Now go to the section on dropout rates.

At 2%, PWCS’ dropout rate for not ED students is about the same as every other county in the area, but, at 14%, our dropout rate for ED students is the highest in the area, except for Manassas Park.

Now look at the 2nd chart, which breaks out the percentage of students getting an advanced versus a standard diploma.  About 60% of Arlington’s class of 2013 received an advanced diploma, 62% of Fairfax’s did,  54% of Fauquier’s did,  70% of Loudoun’s did, and 59% of Stafford’s did.  Only 44% of PWCS’ class of 2013 received an advanced diploma.  PWCS has the lowest percentage of students getting an advanced diploma in the area, except for Manassas and Alexandria, and demographics don’t “save” us here.  PWCS also had the lowest percentage of ED and not ED students receive an advanced diploma, except for Alexandria.

All of this is meant to inform, to let you see what’s really happening in PWCS.  Yes, our demographics do adversely affect our overall scores, but when broken out by economics, we are still at the bottom of the pack.  Too many children from economically disadvantaged families are dropping out of school in PWCS.  Too few students are doing the work necessary to get advanced diplomas in PWCS.  That shows up in our lower SAT and ACT scores.

We have a good school system with great teachers, students, and parents.  Solving our problems won’t be easy and it won’t happen overnight.  The first step in fixing a problem is admitting that you have one.   Some of our school board members openly admit that we have a problem, others appear to prefer to remain ignorant.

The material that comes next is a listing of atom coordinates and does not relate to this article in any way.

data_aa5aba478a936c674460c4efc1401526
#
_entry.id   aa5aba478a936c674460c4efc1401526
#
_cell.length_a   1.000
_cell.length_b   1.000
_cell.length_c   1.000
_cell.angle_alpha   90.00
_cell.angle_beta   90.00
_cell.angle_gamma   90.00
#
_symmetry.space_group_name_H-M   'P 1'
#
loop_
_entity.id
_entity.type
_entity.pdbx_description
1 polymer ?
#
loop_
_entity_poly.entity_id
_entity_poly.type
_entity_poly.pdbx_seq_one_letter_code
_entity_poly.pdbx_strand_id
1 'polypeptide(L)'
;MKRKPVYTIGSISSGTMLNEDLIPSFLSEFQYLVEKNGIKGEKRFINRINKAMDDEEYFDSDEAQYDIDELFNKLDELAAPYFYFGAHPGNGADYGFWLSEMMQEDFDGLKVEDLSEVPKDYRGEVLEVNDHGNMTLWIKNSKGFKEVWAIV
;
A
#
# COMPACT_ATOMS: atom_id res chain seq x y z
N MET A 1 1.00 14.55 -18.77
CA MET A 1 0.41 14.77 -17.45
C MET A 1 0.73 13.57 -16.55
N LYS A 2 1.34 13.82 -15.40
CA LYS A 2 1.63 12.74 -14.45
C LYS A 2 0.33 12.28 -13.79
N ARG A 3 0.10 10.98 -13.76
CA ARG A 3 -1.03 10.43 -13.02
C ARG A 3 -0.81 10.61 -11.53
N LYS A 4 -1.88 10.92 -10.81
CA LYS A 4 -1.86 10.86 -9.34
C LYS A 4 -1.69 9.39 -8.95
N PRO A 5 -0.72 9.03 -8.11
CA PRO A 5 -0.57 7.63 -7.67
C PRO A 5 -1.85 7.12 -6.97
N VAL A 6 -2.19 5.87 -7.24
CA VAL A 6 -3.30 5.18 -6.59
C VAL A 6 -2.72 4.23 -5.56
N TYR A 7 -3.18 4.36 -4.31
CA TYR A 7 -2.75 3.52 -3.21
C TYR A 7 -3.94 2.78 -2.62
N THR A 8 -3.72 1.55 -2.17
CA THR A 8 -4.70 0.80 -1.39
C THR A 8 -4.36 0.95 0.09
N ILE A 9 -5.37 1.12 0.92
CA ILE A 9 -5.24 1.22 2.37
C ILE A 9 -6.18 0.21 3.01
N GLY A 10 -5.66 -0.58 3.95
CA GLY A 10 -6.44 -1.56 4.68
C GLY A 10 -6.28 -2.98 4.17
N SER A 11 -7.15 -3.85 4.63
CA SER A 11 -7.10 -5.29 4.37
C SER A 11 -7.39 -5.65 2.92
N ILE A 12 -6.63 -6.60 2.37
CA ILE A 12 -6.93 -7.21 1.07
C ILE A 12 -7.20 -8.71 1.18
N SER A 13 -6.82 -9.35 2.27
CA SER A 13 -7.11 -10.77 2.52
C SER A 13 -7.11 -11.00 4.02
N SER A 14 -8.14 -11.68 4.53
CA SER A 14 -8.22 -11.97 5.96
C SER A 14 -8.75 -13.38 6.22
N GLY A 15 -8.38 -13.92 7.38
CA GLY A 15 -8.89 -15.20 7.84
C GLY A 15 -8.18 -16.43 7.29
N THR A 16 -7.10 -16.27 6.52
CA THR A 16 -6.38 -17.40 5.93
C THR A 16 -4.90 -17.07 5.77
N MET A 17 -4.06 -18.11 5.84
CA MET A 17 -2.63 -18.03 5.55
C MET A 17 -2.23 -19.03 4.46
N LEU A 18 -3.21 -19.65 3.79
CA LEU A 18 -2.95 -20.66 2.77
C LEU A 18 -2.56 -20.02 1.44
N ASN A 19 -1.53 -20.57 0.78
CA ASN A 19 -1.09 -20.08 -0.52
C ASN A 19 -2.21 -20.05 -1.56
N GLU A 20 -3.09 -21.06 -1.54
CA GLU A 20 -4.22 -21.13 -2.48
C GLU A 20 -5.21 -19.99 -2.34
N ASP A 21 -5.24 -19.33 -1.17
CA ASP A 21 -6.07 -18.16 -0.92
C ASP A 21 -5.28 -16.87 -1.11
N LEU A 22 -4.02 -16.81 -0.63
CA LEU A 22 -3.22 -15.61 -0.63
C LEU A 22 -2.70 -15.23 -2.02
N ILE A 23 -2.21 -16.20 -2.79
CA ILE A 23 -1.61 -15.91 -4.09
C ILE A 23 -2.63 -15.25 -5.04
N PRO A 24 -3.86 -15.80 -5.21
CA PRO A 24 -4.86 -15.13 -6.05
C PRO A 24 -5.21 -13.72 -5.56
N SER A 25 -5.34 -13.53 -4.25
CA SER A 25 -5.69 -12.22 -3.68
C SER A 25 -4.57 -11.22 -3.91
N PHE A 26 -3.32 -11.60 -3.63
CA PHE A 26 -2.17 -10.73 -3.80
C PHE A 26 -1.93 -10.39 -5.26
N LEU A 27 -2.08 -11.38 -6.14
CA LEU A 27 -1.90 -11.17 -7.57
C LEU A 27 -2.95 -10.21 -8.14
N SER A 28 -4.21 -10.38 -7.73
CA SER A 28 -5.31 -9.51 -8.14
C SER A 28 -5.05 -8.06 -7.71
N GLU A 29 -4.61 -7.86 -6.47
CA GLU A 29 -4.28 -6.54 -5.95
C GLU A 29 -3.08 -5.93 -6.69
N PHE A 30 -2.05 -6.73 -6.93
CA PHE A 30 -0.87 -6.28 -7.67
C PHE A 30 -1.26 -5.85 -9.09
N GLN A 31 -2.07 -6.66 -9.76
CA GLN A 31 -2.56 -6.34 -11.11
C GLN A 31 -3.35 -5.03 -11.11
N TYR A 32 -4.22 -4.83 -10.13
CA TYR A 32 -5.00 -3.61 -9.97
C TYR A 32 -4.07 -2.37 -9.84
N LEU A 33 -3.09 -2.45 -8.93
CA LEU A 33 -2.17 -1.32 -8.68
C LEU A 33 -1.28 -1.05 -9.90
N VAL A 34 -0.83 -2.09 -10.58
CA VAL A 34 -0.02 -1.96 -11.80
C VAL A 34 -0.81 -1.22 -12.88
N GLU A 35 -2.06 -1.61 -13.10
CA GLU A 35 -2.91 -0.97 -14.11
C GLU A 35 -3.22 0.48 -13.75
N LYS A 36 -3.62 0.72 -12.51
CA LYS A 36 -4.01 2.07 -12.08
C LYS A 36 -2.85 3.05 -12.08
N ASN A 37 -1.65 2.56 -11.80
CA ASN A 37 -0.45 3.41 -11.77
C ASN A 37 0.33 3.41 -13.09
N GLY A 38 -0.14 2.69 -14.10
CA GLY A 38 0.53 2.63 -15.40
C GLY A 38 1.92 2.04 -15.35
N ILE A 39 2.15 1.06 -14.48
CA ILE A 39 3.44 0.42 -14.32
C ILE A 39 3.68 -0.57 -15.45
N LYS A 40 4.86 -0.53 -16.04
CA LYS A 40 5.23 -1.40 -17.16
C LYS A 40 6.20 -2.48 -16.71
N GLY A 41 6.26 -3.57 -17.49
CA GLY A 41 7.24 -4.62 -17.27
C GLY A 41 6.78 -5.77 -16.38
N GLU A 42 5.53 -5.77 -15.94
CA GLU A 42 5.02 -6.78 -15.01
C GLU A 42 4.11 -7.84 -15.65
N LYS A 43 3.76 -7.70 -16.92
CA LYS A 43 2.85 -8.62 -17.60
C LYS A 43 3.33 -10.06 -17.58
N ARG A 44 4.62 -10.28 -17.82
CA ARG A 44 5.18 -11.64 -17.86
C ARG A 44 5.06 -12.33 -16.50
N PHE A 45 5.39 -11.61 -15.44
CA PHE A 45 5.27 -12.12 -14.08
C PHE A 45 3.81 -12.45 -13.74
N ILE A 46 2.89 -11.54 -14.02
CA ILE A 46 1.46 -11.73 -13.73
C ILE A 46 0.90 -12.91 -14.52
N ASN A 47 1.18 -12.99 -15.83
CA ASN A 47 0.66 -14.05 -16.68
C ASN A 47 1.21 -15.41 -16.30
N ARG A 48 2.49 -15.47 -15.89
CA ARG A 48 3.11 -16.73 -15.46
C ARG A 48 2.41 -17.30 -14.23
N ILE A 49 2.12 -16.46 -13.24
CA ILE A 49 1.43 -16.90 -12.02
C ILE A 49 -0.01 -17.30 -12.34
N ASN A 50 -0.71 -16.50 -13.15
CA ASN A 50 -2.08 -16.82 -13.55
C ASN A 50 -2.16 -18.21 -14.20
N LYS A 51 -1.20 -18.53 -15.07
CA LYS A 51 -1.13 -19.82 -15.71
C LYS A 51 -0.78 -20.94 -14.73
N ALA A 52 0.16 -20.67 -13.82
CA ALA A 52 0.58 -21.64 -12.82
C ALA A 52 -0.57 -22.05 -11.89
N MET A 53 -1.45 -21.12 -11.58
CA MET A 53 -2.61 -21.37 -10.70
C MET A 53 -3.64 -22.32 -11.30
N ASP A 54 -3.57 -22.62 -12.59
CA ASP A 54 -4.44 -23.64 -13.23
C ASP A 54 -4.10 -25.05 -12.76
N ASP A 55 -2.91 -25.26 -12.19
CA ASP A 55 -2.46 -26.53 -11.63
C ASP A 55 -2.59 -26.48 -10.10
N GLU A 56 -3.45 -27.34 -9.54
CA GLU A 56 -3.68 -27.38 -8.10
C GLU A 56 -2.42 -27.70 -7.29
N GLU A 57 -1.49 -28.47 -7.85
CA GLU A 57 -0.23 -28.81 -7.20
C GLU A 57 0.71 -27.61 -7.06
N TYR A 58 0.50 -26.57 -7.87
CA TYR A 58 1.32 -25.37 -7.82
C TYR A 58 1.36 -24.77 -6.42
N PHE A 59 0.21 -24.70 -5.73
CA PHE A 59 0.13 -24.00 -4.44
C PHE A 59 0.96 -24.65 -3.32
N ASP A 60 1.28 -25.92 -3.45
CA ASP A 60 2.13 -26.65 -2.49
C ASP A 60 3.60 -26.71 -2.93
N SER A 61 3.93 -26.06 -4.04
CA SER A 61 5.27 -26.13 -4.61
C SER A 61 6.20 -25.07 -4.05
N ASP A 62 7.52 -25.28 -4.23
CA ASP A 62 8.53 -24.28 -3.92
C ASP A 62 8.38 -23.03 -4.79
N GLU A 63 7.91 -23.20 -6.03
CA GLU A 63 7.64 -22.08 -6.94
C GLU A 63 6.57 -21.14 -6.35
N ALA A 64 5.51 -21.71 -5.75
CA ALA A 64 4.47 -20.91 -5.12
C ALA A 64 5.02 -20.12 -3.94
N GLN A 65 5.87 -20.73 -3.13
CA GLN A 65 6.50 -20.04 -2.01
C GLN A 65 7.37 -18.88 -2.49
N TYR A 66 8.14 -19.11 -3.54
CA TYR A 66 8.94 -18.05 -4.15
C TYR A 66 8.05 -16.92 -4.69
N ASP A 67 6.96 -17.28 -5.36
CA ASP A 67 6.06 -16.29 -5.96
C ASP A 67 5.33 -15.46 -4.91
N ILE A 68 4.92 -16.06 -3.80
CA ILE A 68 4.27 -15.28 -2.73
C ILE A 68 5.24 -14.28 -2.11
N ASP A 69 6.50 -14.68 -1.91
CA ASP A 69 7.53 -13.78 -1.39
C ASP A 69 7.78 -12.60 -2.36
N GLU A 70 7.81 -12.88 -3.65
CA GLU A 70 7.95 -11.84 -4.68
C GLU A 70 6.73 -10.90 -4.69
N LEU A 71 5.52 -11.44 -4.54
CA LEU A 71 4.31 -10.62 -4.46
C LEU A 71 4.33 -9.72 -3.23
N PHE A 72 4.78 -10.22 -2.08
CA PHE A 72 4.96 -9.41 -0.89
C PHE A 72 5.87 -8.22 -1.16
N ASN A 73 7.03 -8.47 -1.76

I don’t know what the answers are, but I know that if we choose to remain ignorant then improvement will be impossible.  Feel free to share this with your school board members and anyone else you think might be interested.  Maybe our leaders will be willing to take steps to fix our problems, if we show them that problems do exist.

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4 Responses to “Victims of Our Demographics?”

  1. Concerned Mom of Two Says:

    What concerns me, as noted in The Washington Post in Jay Mathews’ Challenge Index analysis (measuring AP participation rate) is that Patriot High School (#20 locally) has an average SAT score approx. 300 points below comparative high schools (demographically speaking) in the greater DC area. With one of the lower ED rates in the county & a high participation in AP courses, this should not be the case.

    I’ve written to Jay Mathews for his opinion as to why this is so since he appears to be familiar with local school systems. I haven’t heard back yet but I hope he examines what’s happening in Prince William County, the 2nd largest school system in the state. The only things that I can conclude is that class sizes matter. Teacher salaries matter. Per pupil spending matters.

    Chairman Johns’ weak rationale, “oh well, we don’t have the money” is unacceptable. He does not speak for this taxpaying family. We view investments in education as key to this county’s future.

    • pwceducationreform Says:

      I doubt you’ll get a response from Matthews. I’ve written to him and have never heard anything back.

      PWCS has a problem, as our SAT and ACT scores indicate. School division officials would prefer that the citizens, and our elected leaders, remain ignorant of those problems.

      • Concerned Mom of Two Says:

        The time for sticking their heads in the sand has ended. With the U.S. Dept of Justice investigating the school boundary issue for the 12th high school, the 2nd largest school district in the state cannot continue to avoid publicity. PWC has also come under intense criticism from The Washington Post editorial board for not fully funding pre-K. All of these issues are related to each other & contribute (or not) to what truly is a World Class school system.

        The use of School Fusion by Chairman Johns to offer a rebuttal to Justin Wilk’s editorials was unfortunate. I believe it will only bring increased scrutiny to his claims.